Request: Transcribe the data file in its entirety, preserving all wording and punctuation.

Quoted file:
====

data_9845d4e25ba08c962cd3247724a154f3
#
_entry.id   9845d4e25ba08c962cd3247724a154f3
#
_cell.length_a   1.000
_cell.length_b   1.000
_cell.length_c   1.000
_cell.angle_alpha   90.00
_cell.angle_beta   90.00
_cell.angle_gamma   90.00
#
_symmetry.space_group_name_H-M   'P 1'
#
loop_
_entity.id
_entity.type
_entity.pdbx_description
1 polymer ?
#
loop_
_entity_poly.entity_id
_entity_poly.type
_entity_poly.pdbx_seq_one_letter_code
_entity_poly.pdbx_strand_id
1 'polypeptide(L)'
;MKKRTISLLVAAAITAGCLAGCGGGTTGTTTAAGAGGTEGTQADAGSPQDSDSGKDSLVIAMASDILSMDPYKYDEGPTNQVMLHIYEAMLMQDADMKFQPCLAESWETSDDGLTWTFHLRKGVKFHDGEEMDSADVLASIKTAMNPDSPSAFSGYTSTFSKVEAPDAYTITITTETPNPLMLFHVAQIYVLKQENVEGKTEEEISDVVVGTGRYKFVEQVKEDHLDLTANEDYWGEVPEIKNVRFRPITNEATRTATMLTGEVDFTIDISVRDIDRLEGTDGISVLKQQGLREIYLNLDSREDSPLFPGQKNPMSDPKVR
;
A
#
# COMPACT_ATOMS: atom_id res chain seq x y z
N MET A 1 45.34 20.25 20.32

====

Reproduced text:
data_9845d4e25ba08c962cd3247724a154f3
#
_entry.id   9845d4e25ba08c962cd3247724a154f3
#
_cell.length_a   1.000
_cell.length_b   1.000
_cell.length_c   1.000
_cell.angle_alpha   90.00
_cell.angle_beta   90.00
_cell.angle_gamma   90.00
#
_symmetry.space_group_name_H-M   'P 1'
#
loop_
_entity.id
_entity.type
_entity.pdbx_description
1 polymer ?
#
loop_
_entity_poly.entity_id
_entity_poly.type
_entity_poly.pdbx_seq_one_letter_code
_entity_poly.pdbx_strand_id
1 'polypeptide(L)'
;MKKRTISLLVAAAITAGCLAGCGGGTTGTTTAAGAGGTEGTQADAGSPQDSDSGKDSLVIAMASDILSMDPYKYDEGPTNQVMLHIYEAMLMQDADMKFQPCLAESWETSDDGLTWTFHLRKGVKFHDGEEMDSADVLASIKTAMNPDSPSAFSGYTSTFSKVEAPDAYTITITTETPNPLMLFHVAQIYVLKQENVEGKTEEEISDVVVGTGRYKFVEQVKEDHLDLTANEDYWGEVPEIKNVRFRPITNEATRTATMLTGEVDFTIDISVRDIDRLEGTDGISVLKQQGLREIYLNLDSREDSPLFPGQKNPMSDPKVR
;
A
#
# COMPACT_ATOMS: atom_id res chain seq x y z
N MET A 1 45.34 20.25 20.32